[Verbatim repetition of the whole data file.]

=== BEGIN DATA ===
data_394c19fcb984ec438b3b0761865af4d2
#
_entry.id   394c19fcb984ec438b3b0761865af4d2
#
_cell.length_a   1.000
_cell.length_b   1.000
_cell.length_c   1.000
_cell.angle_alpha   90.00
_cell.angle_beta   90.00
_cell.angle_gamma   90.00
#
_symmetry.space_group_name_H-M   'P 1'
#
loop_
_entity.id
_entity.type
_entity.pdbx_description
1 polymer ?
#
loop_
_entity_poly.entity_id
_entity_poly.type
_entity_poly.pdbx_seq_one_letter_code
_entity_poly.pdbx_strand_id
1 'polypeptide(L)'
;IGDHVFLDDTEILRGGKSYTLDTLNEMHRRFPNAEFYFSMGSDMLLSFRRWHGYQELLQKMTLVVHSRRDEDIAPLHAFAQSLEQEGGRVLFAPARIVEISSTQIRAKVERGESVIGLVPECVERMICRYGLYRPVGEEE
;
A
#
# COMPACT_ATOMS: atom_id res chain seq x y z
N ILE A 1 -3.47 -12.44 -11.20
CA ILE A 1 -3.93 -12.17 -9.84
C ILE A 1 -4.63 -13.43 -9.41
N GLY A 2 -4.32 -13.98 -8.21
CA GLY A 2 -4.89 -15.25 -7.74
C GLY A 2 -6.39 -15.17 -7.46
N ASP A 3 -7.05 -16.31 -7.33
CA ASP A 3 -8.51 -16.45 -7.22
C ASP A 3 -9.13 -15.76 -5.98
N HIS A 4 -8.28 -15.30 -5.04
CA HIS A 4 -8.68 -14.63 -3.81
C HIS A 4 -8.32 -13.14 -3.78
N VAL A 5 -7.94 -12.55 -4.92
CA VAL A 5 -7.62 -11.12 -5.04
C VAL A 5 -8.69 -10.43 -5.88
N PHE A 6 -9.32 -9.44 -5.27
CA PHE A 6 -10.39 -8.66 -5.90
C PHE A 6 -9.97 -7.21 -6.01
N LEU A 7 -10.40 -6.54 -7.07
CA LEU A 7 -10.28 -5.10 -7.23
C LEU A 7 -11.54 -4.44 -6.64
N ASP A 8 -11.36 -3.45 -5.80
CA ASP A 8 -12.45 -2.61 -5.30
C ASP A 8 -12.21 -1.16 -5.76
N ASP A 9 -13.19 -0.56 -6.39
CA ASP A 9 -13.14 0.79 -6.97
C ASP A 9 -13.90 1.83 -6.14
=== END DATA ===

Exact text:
data_394c19fcb984ec438b3b0761865af4d2
#
_entry.id   394c19fcb984ec438b3b0761865af4d2
#
_cell.length_a   1.000
_cell.length_b   1.000
_cell.length_c   1.000
_cell.angle_alpha   90.00
_cell.angle_beta   90.00
_cell.angle_gamma   90.00
#
_symmetry.space_group_name_H-M   'P 1'
#
loop_
_entity.id
_entity.type
_entity.pdbx_description
1 polymer ?
#
loop_
_entity_poly.entity_id
_entity_poly.type
_entity_poly.pdbx_seq_one_letter_code
_entity_poly.pdbx_strand_id
1 'polypeptide(L)'
;IGDHVFLDDTEILRGGKSYTLDTLNEMHRRFPNAEFYFSMGSDMLLSFRRWHGYQELLQKMTLVVHSRRDEDIAPLHAFAQSLEQEGGRVLFAPARIVEISSTQIRAKVERGESVIGLVPECVERMICRYGLYRPVGEEE
;
A
#
# COMPACT_ATOMS: atom_id res chain seq x y z
N ILE A 1 -3.47 -12.44 -11.20
CA ILE A 1 -3.93 -12.17 -9.84
C ILE A 1 -4.63 -13.43 -9.41
N GLY A 2 -4.32 -13.98 -8.21
CA GLY A 2 -4.89 -15.25 -7.74
C GLY A 2 -6.39 -15.17 -7.46
N ASP A 3 -7.05 -16.31 -7.33
CA ASP A 3 -8.51 -16.45 -7.22
C ASP A 3 -9.13 -15.76 -5.98
N HIS A 4 -8.28 -15.30 -5.04
CA HIS A 4 -8.68 -14.63 -3.81
C HIS A 4 -8.32 -13.14 -3.78
N VAL A 5 -7.94 -12.55 -4.92
CA VAL A 5 -7.62 -11.12 -5.04
C VAL A 5 -8.69 -10.43 -5.88
N PHE A 6 -9.32 -9.44 -5.27
CA PHE A 6 -10.39 -8.66 -5.90
C PHE A 6 -9.97 -7.21 -6.01
N LEU A 7 -10.40 -6.54 -7.07
CA LEU A 7 -10.28 -5.10 -7.23
C LEU A 7 -11.54 -4.44 -6.64
N ASP A 8 -11.36 -3.45 -5.80
CA ASP A 8 -12.45 -2.61 -5.30
C ASP A 8 -12.21 -1.16 -5.76
N ASP A 9 -13.19 -0.56 -6.39
CA ASP A 9 -13.14 0.79 -6.97
C ASP A 9 -13.90 1.83 -6.14